|While I would never be so disrespectful as to insult the world champions, I am very glad that this Italy team are on their way home from Euro 2008. Before I get waves of abuse from any Italians stumbling across my ramblings, I must point out the fact that I refer to THIS Italy team. In no way do I refer to Italy as a whole; the country, its people or any of its national team's past incarnations. I want to make that very clear. So…we're good?
Okay. An Italy victory over Spain last night would have left only one "flair" team left in the tournament (Russia) and that, after a mostly exhilarating and top quality championship, would have been a massive shame. The fact that the two most exciting teams left in Euro 2008 now meet each other in the semi-finals means at least one will feature in the contest for the title, which is better than nothing. Spain against Russia should be a joyous affair; a celebration of skilful, exciting soccer. Italy against Russia wouldn't have been.
If we needed any further evidence about the mentality of Roberto Donadoni's team then Sunday night's quarter-final was the red stamp which read "case closed". While negative might be too strong a term, Italy were definitely stifling and had the game by the throat from the start - and not in a good way. Rather than grabbing the match and rampaging all over it in a bid to win the game in 90 minutes, Italy seemed to be choking the life out of it, safe in the knowledge that having one of the best keepers in the world between the sticks meant they stood a good chance in the penalty shoot-out they were obviously playing for.
Italy were effective and well-organized as you would expect from the world champions but it was their game plan on the night that made for horrible viewing. While there should be admiration for the way they stopped Spain from playing their game and the shackles they put on Villa and Torres, the Italians showed little of the other side of soccer - you know, when a team tries to score.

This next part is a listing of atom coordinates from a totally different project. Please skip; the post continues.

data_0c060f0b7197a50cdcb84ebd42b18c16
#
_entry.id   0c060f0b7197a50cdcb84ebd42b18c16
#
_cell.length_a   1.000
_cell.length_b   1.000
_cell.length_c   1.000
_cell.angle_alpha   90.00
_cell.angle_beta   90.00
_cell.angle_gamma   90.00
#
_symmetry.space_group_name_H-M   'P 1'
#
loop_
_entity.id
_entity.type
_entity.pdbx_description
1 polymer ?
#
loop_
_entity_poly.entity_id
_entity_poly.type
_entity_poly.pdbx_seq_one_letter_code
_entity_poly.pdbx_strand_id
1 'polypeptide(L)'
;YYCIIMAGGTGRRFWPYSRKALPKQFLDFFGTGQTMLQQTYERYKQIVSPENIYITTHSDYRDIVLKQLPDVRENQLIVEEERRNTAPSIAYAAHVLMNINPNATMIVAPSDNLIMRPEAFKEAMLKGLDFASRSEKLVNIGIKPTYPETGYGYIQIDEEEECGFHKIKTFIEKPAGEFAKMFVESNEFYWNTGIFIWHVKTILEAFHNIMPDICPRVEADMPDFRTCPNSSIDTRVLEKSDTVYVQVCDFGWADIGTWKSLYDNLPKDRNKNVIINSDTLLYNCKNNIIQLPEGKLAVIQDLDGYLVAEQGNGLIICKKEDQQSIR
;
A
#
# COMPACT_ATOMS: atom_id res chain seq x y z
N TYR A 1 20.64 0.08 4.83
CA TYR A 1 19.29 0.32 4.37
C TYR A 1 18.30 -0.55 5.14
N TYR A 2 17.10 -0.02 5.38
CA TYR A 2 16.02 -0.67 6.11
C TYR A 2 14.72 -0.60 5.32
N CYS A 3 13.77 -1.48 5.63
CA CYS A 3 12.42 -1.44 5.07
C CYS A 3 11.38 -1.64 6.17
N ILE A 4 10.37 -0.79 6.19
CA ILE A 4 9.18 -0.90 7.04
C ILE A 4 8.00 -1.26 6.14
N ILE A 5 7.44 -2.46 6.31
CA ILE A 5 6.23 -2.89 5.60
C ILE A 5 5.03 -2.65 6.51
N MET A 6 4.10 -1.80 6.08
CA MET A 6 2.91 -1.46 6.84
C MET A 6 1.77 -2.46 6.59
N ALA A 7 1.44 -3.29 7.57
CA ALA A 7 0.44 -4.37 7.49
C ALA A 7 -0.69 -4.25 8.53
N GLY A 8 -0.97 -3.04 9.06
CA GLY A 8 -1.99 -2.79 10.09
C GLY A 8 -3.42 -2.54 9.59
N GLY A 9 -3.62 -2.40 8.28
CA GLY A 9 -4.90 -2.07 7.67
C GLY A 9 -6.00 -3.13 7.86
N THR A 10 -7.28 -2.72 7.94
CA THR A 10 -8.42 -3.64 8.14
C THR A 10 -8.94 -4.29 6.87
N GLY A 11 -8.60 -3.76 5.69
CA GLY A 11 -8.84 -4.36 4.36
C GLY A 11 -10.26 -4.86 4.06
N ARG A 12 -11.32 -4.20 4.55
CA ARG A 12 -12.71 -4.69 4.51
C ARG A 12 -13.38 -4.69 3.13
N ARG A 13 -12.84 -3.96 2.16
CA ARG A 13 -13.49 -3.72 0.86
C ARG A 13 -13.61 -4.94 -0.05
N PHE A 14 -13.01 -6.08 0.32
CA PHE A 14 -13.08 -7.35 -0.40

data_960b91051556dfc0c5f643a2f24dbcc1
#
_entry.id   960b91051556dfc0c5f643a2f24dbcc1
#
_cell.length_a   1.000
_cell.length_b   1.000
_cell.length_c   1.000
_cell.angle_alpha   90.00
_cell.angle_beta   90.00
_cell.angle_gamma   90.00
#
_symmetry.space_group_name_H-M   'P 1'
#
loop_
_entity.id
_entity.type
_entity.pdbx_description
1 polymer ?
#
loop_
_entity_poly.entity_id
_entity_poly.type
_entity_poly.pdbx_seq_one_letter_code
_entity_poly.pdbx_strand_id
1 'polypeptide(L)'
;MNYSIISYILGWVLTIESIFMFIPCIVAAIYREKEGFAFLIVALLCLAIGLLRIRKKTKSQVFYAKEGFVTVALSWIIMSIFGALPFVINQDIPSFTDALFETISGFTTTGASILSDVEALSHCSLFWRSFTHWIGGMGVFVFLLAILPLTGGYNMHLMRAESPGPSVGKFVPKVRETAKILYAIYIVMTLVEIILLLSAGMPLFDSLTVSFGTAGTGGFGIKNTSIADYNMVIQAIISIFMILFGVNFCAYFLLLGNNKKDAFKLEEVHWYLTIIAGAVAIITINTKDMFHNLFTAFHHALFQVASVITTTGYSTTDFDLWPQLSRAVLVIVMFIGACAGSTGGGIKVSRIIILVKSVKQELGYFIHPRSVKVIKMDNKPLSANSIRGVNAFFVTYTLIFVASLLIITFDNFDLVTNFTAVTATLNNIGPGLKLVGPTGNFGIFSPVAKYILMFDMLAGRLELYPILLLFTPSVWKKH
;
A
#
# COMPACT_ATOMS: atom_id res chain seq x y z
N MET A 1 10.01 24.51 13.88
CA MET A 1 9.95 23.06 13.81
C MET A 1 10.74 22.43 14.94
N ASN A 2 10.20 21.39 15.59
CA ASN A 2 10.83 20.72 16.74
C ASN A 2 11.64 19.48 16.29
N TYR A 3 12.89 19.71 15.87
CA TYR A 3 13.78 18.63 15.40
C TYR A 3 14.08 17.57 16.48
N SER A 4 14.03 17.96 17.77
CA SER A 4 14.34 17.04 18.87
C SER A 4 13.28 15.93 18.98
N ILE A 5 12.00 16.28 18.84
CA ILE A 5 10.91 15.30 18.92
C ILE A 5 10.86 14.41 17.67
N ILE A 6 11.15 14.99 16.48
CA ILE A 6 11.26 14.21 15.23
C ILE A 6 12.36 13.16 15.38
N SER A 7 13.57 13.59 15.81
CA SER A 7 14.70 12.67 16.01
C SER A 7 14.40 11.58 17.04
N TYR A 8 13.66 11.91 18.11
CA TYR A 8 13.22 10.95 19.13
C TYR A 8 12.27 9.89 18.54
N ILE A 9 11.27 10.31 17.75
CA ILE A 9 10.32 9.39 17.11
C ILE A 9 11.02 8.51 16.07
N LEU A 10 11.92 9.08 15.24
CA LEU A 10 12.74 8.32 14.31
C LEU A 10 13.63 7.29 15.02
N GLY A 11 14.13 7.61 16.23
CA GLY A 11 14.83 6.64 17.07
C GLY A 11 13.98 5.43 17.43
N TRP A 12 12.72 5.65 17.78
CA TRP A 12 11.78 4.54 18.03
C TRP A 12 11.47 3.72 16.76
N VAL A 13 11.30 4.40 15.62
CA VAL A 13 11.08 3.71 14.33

Maybe Donadoni accepted the limitations of this team, shorn of Cannavaro, Pirlo and Gattuso, and decided his best chance was to cancel out the other team. Or perhaps, the limitations were not of the team's making but of the coach and that Donadoni just couldn't come up with a plan for beating Spain at their own attacking game.
My colleague Jefferson Chase wrote a very good opinion piece about the cock-up the organizers of Euro 2008 made when planning the permeatations of the knock-out rounds. He pointed out that the draw looked very unbalanced once the group stage was over. With all due fairness to Germany and Turkey - the other semi-finalists - their side of the draw could best be described as workmanlike while the other contained nearly all the so-called "flair" teams. In this way, by the time of the final, the chances of having an exciting play-off for the title would have been drastically reduced.
Had Italy progressed in the "flair " side of the draw, it would have taken an optimist - or an Italian - to suggest that a potential Italy vs. Germany/Turkey final would have been a carnival of soccer. (This is not a reflection on the quality of all the teams which contested the quarter-finals, just the different approaches and tactics).
The Germany vs. Turkey semi-final conjures up a very different image to the prospect of Spain vs. Russia. Anyone with any knowledge of the game will surely agree which contest looks more attractive. Thankfully, either Spain or Russia will be a finalist and their participation in the deciding match will mean that either Germany or Turkey will be required to play a team drilled and organized to make a match of it.
I fear that the same could not be said had the current Italian team made it.